Canine Characters in Fiction

Many fictional books include canine characters. They can end up being as popular with readers as their human counterparts. They can evoke a range of emotions, and for those of us who have enjoyed the company of dogs, remind us of those relationships.

In The Abattoir of Dreams, 14-year-old Michael rescues a dog he sees tied up in a yard, adopts him and names him Oxo. This boy and dog partnership created quite an emotional response in readers, with many commenting on it in their reviews.
For example:

‘I have to mention briefly Michael’s relationship with his childhood pet Oxo as well as Liam who he befriends in the boys home. These relationships moved me to tears and are ones that will stay with me for a long time to come.’
(From a review by Sarah Hardy.)

Oxo – although I’m a dog lover – I don’t usually mention animals in my reviews – but seriously – Oxo the dog – the scenes with him and Michael melted my heart – I was literally mush reading them!
(From a review by Sharon Bairdon.)

Every single character will evoke an emotion for one reason or another and that includes Oxo, Michael’s dog.
(From A review by Neats Wilson.)

When I was 8 years old, I overheard that a puppy was due to be put down after its elderly owner couldn’t look after it any more. All day I begged and pleaded with my parents to let me have the puppy. I couldn’t bare the thought of it being put down. The begging worked and Cindy was brought home.

Cindy (above) was a Poodle and Red Setter cross. Between the ages of 8 and 24 she was a major part of my life. The photo above is one of my favourites. It also reminds me of when my Father did some work on the above lawnmower, then took hold of it and began jumping about. A younger me thought he was trying to  dance, but then realised why you need to be careful when working with electrickery!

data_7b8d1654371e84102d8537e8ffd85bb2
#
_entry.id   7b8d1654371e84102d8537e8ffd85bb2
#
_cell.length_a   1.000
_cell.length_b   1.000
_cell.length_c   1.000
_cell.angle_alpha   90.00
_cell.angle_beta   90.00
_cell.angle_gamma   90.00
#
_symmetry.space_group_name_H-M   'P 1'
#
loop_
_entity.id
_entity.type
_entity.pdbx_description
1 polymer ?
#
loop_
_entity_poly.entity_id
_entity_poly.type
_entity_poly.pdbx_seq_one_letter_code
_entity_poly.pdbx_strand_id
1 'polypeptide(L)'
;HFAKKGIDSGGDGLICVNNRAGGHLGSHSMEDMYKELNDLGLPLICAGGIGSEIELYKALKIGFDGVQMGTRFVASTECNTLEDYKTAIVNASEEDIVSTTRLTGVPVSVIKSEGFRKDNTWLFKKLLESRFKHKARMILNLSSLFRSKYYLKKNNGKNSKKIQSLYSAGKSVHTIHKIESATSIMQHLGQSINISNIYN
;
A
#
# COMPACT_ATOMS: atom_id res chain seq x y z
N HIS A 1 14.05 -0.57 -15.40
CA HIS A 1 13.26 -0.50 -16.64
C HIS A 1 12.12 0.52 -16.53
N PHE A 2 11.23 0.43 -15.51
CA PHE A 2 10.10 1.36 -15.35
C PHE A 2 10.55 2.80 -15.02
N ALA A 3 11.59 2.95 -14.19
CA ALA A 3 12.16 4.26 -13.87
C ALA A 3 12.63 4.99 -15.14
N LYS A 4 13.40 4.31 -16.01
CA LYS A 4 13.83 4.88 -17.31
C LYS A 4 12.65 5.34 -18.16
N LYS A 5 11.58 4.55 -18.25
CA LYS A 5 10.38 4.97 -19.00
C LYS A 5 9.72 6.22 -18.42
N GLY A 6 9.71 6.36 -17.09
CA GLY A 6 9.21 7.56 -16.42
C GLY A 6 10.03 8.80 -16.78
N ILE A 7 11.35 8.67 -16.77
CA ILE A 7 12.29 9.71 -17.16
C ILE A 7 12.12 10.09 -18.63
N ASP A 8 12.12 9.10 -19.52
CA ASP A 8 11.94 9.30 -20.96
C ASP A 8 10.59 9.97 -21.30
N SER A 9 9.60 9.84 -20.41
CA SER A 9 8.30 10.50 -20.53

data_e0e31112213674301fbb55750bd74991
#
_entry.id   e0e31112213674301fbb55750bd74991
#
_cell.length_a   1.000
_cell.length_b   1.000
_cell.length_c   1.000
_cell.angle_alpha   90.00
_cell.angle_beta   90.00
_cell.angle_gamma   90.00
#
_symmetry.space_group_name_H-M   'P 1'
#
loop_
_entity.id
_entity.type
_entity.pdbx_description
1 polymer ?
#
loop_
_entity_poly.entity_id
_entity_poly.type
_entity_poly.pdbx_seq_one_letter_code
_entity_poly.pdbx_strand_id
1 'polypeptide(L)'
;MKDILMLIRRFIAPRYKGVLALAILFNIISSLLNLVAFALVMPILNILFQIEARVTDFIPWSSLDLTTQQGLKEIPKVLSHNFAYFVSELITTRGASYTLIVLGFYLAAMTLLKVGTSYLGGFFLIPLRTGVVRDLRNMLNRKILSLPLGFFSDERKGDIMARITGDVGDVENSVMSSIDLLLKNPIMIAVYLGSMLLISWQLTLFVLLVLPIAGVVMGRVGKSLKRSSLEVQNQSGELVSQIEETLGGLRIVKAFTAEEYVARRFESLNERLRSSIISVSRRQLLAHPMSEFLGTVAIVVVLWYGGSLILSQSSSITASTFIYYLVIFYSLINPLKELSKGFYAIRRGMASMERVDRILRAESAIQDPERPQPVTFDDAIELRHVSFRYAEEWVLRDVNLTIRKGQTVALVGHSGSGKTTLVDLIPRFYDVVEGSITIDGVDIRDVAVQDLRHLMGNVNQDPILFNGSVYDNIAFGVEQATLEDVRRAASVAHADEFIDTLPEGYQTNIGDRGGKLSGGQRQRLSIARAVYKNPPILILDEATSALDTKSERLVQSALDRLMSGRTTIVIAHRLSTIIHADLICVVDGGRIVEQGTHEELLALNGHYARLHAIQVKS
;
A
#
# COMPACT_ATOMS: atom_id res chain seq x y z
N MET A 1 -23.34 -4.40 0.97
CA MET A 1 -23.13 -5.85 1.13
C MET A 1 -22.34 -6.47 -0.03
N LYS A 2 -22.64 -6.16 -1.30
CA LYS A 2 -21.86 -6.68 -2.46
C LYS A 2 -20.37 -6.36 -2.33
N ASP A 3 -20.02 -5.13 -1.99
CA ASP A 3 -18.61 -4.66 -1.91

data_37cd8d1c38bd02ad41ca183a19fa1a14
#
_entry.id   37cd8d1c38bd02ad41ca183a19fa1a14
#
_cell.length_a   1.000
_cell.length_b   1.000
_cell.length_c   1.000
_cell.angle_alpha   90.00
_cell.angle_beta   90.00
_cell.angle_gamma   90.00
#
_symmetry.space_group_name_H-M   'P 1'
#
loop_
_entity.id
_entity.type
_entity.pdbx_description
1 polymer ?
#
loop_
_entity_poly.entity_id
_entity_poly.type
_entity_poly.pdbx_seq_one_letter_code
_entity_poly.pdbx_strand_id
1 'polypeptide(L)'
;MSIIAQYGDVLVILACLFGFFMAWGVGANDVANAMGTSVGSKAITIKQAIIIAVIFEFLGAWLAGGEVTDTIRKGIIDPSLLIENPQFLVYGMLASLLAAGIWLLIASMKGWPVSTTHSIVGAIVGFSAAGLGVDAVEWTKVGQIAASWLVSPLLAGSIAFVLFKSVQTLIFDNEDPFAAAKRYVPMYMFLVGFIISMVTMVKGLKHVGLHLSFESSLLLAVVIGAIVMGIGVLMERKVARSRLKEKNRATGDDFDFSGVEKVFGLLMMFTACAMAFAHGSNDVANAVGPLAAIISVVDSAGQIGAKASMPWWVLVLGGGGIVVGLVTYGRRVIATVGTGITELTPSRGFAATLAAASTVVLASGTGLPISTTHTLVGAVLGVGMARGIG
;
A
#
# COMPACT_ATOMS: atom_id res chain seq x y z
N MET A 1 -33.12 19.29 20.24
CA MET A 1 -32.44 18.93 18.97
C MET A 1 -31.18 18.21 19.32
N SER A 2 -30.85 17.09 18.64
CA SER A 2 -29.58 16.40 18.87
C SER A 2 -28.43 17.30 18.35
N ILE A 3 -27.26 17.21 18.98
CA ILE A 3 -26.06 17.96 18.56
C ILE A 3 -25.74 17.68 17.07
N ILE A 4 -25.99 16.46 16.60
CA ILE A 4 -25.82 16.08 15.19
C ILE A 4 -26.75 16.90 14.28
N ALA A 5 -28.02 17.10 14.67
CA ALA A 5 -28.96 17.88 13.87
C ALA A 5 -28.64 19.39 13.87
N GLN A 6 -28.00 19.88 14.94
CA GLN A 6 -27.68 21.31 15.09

Cindy was a good friend. Much like Michael and Oxo, we’d spend a lot of time together. I loved that dog. Once, when on leave from the Navy, I got home drunk and thought Cindy’s bed looked comfortable and tried to get in it. I slept that night with my head in her bed with her wrapped around me. Cindy and Oxo may have been different in looks, but how Michael and I felt about our dogs was the same.

 

In The Key to Death’s Door, teenager Paul and his family live and work on a farm and own a Border Collie named Sally. Paul loves Sally, and although she has a habit of trying to herd everything (including chickens,) he takes great care of her. Without giving too much away, I gave Sally a part to play in what Paul goes through. She was fun to write as she shared many of the qualities and behaviours of a the collie I owned.

 

 

 

The Sally I owned and my youngest daughter, Danielle, could sometimes be found crunching dried spaghetti strands. One at each end, meeting in the middle, nose to nose. She was a very gentle and affectionate dog but one who had a look in her eyes that warned us there’d soon be chaos. The look in the photo below  = trouble brewing!

Memories of both my dogs still make me smile, and I’m pleased that I could include them in some of my work.

 

I’ve also read some books that have great canine characters in, including:
Cujo by Stephen King, featuring Cujo.
The Forgotten by Linda Prather, featuring Bruiser.
The Psychic Surveys series by Shani Struthers, featuring Jed.
A Child for the Devil by Conrad Jones, featuring Evie.

If you’ve read a great book featuring a memorable canine in, then please let me know about the book and why you liked the four-legged character so much.

 

As always, thank you for your continued support.

Best wishes.

Mark.

 

 

 

6 thoughts on “Canine Characters in Fiction

  1. Lucy Dillon’ s books always feature dogs, their characters developed as strongly as the humans! The digs normally play an important part in the plot too. 🙂

  2. My books are set where we did our first ever dog-sit in Provence. I had to include them! Not only did I love them, they had great names so they appeared as themselves.

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